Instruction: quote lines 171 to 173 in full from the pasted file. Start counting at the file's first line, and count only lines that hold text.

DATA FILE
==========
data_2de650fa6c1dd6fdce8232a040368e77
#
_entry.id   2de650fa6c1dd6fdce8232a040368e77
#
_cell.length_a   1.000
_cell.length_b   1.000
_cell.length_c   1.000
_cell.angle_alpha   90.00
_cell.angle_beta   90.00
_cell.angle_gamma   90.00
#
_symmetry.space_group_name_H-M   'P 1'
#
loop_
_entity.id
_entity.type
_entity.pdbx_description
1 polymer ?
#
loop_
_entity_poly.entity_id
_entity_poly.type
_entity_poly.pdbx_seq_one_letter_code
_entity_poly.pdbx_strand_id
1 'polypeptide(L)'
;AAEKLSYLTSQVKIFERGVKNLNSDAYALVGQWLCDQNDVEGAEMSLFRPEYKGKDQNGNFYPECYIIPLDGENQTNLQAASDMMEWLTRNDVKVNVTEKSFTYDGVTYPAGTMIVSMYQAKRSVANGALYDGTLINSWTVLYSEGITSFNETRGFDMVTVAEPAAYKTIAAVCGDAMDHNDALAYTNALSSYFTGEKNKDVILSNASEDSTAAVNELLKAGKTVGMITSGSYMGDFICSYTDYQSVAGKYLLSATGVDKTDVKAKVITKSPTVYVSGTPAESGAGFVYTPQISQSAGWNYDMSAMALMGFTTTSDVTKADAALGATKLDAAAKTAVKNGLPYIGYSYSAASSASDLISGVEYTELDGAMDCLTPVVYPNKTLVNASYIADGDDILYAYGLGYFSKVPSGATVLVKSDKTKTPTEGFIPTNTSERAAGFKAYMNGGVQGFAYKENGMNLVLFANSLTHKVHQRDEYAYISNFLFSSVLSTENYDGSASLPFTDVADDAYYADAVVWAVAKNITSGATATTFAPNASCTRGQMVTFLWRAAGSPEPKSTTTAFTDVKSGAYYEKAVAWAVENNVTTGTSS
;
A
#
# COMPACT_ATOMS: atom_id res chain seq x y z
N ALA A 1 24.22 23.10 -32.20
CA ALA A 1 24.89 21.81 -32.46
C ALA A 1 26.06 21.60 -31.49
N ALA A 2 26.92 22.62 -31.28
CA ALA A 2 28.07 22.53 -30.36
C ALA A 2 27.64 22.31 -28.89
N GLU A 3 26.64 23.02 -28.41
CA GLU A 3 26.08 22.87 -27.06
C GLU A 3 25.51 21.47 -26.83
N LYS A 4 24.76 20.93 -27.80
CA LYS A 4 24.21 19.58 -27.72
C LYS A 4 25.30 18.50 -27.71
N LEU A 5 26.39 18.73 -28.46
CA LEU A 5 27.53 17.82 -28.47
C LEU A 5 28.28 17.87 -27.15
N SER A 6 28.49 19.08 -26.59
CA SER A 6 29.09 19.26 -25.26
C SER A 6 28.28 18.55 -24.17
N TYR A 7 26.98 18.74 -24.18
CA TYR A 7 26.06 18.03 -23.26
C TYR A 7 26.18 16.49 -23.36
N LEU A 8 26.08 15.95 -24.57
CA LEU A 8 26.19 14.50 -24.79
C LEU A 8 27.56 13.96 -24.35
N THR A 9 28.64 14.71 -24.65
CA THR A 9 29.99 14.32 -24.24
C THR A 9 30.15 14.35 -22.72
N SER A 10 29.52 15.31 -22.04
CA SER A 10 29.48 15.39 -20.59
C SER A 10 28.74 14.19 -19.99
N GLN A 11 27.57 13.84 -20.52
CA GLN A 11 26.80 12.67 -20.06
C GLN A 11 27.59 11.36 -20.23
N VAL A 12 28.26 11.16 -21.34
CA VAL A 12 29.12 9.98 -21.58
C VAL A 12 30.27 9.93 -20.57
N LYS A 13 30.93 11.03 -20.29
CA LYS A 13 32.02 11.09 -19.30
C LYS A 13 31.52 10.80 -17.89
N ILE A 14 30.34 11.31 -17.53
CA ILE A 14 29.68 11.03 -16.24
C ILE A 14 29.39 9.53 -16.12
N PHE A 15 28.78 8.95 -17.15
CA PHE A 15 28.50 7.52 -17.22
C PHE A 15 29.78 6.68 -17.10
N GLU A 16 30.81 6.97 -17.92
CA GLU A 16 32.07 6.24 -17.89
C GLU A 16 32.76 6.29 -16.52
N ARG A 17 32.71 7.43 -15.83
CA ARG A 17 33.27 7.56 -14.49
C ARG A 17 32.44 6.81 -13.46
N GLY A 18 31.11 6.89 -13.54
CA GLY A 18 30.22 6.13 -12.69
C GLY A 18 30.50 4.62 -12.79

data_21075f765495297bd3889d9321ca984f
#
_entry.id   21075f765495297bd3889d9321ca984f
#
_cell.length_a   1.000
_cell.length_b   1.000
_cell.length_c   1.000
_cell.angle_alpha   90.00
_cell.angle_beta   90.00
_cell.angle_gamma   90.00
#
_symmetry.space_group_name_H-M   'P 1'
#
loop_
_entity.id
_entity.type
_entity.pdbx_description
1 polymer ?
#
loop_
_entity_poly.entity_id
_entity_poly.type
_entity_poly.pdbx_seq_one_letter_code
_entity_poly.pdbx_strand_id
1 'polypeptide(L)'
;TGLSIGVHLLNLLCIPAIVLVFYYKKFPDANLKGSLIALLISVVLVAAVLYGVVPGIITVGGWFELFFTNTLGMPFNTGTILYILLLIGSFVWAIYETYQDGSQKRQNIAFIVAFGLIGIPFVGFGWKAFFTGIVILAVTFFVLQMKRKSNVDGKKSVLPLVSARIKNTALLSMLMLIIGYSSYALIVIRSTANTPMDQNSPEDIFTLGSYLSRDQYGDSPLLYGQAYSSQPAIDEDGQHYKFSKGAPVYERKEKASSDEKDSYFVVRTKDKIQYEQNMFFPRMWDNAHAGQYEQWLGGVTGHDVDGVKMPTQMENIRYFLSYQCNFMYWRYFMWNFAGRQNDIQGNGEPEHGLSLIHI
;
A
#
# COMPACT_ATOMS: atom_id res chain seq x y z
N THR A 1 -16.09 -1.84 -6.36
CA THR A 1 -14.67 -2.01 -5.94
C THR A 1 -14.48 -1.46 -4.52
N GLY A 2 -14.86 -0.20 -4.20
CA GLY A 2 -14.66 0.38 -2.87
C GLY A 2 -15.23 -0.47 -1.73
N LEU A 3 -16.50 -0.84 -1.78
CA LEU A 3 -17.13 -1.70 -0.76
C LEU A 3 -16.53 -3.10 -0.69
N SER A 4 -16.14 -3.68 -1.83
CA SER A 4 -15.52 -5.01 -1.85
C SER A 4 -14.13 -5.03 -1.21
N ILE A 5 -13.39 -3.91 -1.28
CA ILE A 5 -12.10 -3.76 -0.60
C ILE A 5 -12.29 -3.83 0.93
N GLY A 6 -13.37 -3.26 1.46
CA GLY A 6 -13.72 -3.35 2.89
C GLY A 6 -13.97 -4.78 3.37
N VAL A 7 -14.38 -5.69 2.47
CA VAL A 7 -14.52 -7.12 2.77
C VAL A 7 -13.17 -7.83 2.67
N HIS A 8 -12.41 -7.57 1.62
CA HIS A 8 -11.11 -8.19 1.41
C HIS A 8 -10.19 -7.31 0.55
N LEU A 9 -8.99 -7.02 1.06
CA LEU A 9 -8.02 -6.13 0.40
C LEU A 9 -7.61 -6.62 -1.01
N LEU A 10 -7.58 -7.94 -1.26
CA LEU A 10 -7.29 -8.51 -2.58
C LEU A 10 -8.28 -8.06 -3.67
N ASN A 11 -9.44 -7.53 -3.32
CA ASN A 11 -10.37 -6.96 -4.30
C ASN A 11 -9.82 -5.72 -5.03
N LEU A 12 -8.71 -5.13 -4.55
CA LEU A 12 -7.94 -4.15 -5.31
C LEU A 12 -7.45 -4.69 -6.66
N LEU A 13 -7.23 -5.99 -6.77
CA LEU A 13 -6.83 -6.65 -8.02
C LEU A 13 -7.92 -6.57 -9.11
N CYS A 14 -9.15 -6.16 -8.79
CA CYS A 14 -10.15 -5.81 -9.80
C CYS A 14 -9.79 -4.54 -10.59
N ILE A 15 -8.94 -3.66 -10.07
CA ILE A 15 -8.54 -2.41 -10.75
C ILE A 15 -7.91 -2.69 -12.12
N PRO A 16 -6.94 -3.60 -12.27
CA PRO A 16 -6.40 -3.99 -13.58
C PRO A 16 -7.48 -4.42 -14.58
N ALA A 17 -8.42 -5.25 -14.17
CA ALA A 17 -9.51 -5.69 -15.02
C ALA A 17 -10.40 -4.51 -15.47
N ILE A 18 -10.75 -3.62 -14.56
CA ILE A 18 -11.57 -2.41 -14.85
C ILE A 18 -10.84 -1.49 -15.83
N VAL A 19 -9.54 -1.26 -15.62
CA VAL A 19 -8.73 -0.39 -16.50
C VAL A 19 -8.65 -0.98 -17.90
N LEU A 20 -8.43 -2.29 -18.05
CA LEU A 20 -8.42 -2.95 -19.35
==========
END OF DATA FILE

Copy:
C VAL A 19 -8.65 -0.98 -17.90
N LEU A 20 -8.43 -2.29 -18.05
CA LEU A 20 -8.42 -2.95 -19.35